Tuesday): Education Minister, Tan Sri Musa Mohamad should move a
motion in Parliament when it reconvenes next month for formal adoption of the
10-year Education Development Blueprint 2001-2010 for a wide-ranging debate on
education and to allow for amendments to plug grave omissions, such as the
future development of Chinese and Tamil primary schools in the coming decade.
It is a great national shame that 14 months after the
Education Development Blueprint 2001-2010 had been approved by the Cabinet on
June 20, 2001, the Blueprint had not been tabled in Parliament and no debate had
been held, highlighting the increasing political marginalisation and irrelevance
of Parliament in the Malaysian political scheme of things.
The MCA Seminar on the 10-year Education Development
Blueprint on Saturday was a national joke for at least three reasons:
It was held 14 months after the 10-year Education
Development Blueprint was approved by the Cabinet, when such public consultation
process should have been held
before MCA Ministers put up their hands in Cabinet in approval.
The Seminar was a pure MCA
face-saving device, especially after MCA Ministers and leaders were
exposed as completely irrelevant and ignorant
about the 10-year Education Development Blueprint when the DAP focused public
attention as to what had happened to the Blueprint
one year after its approval by the Cabinet during a DAP Education Seminar in May
The Seminar was however at most a P.R. (public relations)
exercise, to get publicity in the Chinese community through the Chinese
newspapers to show its concern about the 10-year Education Blueprint – but
completely without any intention or purpose to influence educational planning as
amending the 10-year Education Development Blueprint to plug the grave
omissions, such as the future development of Chinese and Tamil primary schools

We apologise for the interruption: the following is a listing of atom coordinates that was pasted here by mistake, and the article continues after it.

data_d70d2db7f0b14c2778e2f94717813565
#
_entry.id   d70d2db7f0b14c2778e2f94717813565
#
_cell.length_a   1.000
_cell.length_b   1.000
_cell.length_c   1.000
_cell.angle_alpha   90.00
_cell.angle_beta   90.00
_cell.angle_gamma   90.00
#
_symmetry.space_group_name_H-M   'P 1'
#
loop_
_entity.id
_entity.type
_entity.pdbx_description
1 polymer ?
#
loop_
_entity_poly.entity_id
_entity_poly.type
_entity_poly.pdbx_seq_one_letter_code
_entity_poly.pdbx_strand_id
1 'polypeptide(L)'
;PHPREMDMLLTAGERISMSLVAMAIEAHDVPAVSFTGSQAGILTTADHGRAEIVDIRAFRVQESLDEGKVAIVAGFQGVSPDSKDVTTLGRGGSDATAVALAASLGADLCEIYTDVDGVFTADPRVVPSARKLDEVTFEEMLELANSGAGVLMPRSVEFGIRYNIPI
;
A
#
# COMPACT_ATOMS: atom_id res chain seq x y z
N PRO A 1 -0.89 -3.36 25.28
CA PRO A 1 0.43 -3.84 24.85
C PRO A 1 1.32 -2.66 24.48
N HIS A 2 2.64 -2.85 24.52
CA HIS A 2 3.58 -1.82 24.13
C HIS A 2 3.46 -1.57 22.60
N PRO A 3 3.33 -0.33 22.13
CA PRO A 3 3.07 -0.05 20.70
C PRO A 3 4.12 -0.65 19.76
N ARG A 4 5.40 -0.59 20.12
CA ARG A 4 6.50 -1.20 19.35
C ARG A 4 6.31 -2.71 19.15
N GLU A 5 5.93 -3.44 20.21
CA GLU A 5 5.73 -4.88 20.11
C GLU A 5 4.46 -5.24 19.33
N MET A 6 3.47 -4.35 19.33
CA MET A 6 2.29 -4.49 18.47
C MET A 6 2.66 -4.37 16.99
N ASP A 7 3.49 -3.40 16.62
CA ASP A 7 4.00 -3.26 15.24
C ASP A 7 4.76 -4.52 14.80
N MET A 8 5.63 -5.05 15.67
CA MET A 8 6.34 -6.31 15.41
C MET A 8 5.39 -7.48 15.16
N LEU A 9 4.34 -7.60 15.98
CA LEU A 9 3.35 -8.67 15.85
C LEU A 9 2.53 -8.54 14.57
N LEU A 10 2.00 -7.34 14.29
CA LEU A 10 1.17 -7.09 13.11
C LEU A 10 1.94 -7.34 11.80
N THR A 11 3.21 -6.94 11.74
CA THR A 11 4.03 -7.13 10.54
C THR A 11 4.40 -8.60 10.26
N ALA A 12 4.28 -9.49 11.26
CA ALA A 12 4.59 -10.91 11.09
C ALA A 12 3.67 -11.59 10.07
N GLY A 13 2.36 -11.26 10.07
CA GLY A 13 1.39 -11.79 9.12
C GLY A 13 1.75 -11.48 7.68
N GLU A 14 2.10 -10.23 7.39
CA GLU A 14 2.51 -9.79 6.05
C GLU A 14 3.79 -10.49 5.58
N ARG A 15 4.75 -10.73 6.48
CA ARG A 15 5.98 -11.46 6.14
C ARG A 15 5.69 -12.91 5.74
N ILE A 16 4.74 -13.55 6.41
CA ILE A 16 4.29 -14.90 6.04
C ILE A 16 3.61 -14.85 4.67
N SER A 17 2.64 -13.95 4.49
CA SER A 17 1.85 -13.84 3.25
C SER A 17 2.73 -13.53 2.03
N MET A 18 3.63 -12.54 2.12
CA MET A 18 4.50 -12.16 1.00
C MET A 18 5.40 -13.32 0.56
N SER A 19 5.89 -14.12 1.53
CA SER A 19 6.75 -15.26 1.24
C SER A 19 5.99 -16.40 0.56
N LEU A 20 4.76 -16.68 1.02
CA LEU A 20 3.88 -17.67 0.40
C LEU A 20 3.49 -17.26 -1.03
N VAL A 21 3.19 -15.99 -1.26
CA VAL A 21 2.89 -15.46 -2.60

in the coming decade.
This was why the English-language newspaper owned by MCA, apart from reporting the speech by the MCA President and the MCA Deputy Education Minister, virtually ignored the seminar, the eight educationists who were specially commissioned to present papers and the input and contributions of the participants. There is in fact the ridiculous spectacle of Malaysiakini giving more coverage to the proceedings to the seminar than the MCA-owned English-language newspaper.
The Chairman of the National Union of Headmasters, Kang Khoon Siew, said in his paper at the MCA Seminar that the 10-year Education Development Blueprint was only concerned about the development of national schools and had completely ignored the development and future of Chinese and Tamil primary schools.
He said that such neglect had totally denied the role and contribution of Chinese primary schools to national development and excluded them from the future mainstream of national education development.
The Barisan Nasional Ministers, in particular MCA, Gerakan, SUPP and MIC leaders, should be more serious about education and explain how they could be a party to the Cabinet approval of the 10-year Education Development Blueprint 2001-2010 which neglected and ignored the future development of Chinese and Tamil primary schools.
It is most regrettable that the MCA Seminar on the Education Development Blueprint 2001-2010 had failed to come out with specific proposals to amend the 10-year education master plan, in particular to include a special chapter or section on the future development of Chinese and Tamil primary schools for the coming decade which, among others, should include the following objectives:
Build 500 new Chinese primary schools, or 50 new schools a year, under the 10-Year Education Development Blueprint.
Allow building of new or re-establishment of previous Chinese Independent Secondary Schools.
Government recognition of Unified Examinations Certificate (UEC) of Chinese Independent Secondary Schools.
Fair allocation of development expenditures to different streams of primary schools based on student enrolment, i.e. the total development allocation of RM2.75 billion for primary schools under the five-year Eighth Malaysia Plan (2001-2005) should be distributed into RM2.1 billion or 75% for national primary schools, RM577 million or 21% for Chinese primary schools and RM99 million or 3.6% for Tamil primary schools in accordance with student enrolments.
Parliament at its meeting next month should debate the 10-year Education Development Blueprint 2001-2010 and adopt amendments to ensure that it incorporates a special chapter or section on the future development of Chinese and Tamil primary schools and mother-tongue education.